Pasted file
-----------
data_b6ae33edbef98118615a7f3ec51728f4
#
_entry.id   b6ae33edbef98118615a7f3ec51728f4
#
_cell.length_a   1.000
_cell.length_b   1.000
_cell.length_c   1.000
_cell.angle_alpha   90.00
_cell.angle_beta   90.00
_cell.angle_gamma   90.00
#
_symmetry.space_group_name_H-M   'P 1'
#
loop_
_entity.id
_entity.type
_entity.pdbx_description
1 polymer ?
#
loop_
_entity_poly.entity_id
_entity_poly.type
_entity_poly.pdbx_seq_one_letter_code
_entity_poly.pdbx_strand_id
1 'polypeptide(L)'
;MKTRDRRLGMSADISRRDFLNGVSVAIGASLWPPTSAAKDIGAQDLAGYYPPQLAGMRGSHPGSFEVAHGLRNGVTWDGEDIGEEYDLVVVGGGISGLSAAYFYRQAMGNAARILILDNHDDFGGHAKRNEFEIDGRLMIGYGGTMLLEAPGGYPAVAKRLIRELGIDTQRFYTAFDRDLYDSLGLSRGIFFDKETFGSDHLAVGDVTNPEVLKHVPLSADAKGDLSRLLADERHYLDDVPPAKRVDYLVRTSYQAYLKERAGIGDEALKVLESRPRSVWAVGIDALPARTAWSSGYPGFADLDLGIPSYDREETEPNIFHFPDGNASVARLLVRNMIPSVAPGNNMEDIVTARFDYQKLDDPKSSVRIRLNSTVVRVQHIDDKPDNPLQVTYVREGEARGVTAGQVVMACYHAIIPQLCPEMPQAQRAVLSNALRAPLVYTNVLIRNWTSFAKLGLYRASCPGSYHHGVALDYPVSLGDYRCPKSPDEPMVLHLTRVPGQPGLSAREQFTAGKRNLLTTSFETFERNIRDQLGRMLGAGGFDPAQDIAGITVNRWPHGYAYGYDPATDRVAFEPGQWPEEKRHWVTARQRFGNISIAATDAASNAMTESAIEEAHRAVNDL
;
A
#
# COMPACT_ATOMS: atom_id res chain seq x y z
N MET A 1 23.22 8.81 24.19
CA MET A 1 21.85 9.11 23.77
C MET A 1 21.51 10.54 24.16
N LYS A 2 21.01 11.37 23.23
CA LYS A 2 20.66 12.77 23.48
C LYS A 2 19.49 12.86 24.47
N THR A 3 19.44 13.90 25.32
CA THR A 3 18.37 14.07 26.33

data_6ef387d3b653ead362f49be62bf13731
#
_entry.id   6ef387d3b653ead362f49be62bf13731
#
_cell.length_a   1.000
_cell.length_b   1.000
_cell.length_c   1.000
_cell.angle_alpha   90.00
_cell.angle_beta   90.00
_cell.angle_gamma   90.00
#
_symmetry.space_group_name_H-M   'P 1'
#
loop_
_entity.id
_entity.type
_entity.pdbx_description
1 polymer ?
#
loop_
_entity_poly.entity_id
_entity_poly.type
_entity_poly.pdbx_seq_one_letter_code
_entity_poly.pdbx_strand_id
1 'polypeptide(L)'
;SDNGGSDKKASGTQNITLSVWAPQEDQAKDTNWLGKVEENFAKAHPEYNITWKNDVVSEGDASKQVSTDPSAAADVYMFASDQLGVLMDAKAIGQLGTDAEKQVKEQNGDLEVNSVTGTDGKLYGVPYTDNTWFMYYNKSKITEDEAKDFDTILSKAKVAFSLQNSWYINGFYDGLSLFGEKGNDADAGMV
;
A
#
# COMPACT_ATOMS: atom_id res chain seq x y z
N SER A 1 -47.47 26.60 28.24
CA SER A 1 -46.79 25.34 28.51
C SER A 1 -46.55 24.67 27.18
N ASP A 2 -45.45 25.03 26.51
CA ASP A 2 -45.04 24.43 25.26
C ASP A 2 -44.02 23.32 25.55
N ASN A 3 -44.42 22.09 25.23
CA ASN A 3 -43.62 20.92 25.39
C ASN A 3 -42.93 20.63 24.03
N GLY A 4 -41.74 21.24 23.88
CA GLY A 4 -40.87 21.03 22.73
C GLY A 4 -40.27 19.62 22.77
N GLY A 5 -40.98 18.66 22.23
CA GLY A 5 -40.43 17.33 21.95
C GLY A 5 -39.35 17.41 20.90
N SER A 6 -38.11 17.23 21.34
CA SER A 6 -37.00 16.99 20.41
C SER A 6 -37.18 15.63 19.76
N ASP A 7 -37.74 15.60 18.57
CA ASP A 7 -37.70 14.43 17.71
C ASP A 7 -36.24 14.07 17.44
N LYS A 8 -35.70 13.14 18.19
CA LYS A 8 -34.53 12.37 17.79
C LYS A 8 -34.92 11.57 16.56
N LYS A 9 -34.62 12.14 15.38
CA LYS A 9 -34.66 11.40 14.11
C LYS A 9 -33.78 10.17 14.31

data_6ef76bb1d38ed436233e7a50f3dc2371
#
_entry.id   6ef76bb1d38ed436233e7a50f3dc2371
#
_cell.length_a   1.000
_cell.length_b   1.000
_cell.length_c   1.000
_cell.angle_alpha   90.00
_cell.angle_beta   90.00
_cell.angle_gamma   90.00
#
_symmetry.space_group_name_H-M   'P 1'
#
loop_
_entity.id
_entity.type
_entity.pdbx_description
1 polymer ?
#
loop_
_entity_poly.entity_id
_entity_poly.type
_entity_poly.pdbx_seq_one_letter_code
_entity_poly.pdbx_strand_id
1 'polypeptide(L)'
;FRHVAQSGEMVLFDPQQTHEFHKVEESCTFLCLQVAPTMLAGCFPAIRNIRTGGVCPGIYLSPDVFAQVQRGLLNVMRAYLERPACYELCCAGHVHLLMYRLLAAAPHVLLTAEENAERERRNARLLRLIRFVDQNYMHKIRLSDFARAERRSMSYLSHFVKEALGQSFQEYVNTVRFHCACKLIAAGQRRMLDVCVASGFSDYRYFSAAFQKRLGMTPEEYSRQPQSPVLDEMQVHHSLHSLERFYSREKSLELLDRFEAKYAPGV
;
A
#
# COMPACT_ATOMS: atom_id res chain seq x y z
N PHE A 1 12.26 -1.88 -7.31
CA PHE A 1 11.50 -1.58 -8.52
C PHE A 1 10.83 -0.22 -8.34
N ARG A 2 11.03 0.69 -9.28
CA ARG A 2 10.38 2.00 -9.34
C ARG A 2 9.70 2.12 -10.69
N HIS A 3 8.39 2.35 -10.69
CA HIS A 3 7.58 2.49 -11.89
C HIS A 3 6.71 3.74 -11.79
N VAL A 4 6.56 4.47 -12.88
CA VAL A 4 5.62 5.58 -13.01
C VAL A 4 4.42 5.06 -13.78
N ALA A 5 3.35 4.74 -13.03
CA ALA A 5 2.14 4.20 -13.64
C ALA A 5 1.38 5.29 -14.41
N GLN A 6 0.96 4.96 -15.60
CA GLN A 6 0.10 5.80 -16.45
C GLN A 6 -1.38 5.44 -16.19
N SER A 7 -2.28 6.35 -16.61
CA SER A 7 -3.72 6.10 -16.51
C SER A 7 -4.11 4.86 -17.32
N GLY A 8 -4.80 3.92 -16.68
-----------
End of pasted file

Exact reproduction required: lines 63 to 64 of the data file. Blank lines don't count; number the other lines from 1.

1 'polypeptide(L)'
;SDNGGSDKKASGTQNITLSVWAPQEDQAKDTNWLGKVEENFAKAHPEYNITWKNDVVSEGDASKQVSTDPSAAADVYMFASDQLGVLMDAKAIGQLGTDAEKQVKEQNGDLEVNSVTGTDGKLYGVPYTDNTWFMYYNKSKITEDEAKDFDTILSKAKVAFSLQNSWYINGFYDGLSLFGEKGNDADAGMV